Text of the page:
Preservation is Always

Earlier this week as fire consumed much of the roof of Notre Dame cathedral in Paris the world watched with sinking hearts. The staff of Fort Ticonderoga watched with an added sense of pain and anxiety because it represented some of our worst professional fears and an event we plan and prepare for on a daily basis.

Of course accidents, destruction, and ruin are a part of any historic site. These events are often quite literally burnt into the histories of the places we preserve. Fort Ticonderoga suffered two catastrophic demolitions, purposefully set during wartime, in 1759 and 1777, in addition to accidents such as a fire that ripped through the officer’s barracks in 1760. These have forever left their mark on the structures of Fort Ticonderoga that survived them. From the ruins, objects present at these events bear the unmistakable and irreversible marks of this violence which forms a part of their history.

These events, however, were in the past. It is our job as heritage professionals today to prevent such damage. This work is increased in scope and nature by the collections of artifacts that have been accumulated by the museum over the hundred years we have existed as an institution. In addition to physical structures, we now care for textiles, weaponry, equipment, paintings, prints, manuscripts, and books spanning a wide range of ages and materials with their own unique needs.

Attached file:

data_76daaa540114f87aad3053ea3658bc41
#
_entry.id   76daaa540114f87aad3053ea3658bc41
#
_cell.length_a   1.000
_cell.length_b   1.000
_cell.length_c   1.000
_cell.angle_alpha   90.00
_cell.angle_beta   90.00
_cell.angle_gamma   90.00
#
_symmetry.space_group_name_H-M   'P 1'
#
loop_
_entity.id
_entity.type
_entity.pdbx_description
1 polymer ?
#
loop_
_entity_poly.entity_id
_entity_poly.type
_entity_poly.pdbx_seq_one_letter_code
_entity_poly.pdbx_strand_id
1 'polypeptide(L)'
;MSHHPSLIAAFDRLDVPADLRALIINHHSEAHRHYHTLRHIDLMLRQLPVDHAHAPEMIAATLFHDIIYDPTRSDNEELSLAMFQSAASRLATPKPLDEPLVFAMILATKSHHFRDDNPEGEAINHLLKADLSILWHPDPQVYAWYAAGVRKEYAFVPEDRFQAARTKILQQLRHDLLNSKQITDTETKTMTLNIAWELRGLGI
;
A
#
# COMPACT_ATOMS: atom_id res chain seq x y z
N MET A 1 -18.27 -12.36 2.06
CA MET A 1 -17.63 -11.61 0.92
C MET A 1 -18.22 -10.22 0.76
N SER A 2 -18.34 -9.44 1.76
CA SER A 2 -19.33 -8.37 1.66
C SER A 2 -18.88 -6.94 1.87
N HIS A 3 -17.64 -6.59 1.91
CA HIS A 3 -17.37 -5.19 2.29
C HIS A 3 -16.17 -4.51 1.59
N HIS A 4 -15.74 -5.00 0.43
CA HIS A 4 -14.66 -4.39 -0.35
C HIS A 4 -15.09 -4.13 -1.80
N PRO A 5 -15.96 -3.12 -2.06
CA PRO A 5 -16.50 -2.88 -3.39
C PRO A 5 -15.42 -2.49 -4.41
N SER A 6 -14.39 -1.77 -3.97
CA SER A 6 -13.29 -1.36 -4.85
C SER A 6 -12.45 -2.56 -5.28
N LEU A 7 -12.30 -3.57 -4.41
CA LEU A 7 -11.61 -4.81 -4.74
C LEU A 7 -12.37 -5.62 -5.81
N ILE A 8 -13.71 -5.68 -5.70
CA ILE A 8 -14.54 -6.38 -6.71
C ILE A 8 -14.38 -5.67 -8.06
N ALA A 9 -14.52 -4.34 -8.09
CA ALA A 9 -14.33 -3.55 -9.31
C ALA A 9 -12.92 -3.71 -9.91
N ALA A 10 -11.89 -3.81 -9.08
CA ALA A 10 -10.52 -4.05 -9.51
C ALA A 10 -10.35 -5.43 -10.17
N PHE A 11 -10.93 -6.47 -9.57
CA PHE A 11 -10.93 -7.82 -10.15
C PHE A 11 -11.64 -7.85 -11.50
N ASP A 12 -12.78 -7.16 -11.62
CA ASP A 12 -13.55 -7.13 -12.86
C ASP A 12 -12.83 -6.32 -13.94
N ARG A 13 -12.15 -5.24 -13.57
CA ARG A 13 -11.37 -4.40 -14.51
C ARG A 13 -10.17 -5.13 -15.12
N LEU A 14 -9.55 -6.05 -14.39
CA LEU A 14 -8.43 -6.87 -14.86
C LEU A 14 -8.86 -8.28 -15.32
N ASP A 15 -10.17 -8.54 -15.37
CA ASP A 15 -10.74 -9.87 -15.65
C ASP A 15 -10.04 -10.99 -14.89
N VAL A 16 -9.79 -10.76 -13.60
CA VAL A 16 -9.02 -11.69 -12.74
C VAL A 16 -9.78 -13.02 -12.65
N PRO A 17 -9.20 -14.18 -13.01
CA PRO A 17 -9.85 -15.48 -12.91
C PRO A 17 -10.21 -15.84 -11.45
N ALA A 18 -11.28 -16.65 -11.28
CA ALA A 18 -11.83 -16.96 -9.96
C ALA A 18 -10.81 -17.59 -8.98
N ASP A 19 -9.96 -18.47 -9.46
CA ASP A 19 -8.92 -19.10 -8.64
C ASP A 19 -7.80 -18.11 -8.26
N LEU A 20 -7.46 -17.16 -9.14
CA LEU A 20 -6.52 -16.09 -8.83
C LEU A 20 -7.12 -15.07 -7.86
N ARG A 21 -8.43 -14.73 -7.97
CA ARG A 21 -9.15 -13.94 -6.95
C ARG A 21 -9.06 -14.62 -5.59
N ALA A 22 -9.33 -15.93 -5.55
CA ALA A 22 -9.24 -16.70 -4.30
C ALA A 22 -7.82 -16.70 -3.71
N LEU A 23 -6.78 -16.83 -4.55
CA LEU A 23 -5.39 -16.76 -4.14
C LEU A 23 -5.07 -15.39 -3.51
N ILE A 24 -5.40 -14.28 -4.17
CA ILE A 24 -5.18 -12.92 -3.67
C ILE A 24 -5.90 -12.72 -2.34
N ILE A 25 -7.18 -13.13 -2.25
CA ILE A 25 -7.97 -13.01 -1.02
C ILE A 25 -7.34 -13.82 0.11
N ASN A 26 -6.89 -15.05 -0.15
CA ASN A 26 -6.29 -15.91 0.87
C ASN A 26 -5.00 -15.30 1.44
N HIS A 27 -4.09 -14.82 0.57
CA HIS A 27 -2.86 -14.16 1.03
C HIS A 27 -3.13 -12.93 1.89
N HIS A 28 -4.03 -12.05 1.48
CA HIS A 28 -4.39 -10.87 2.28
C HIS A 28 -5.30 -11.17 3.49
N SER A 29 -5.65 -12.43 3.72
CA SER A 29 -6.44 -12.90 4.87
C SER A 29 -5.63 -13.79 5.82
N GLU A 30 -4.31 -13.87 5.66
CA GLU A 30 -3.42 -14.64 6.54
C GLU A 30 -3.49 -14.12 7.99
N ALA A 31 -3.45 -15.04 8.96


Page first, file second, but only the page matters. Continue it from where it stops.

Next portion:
While the catastrophic fire, floods, or other incidents are the worst nightmare of those in our profession, we also fight a much pernicious and often more subtle enemy, the constant march of time. All of the objects and structures we care for are subject to the degrading effects of time. These objects and structures represent a physical link to our past. We preserve and often protect the tangible and through them, the intellectual and emotional, reminders of worlds and peoples gone before us. This history is powerful, stirring, humbling, as well as challenging, and sometimes chilling, but it is ours as a nation, as a continent, as a species.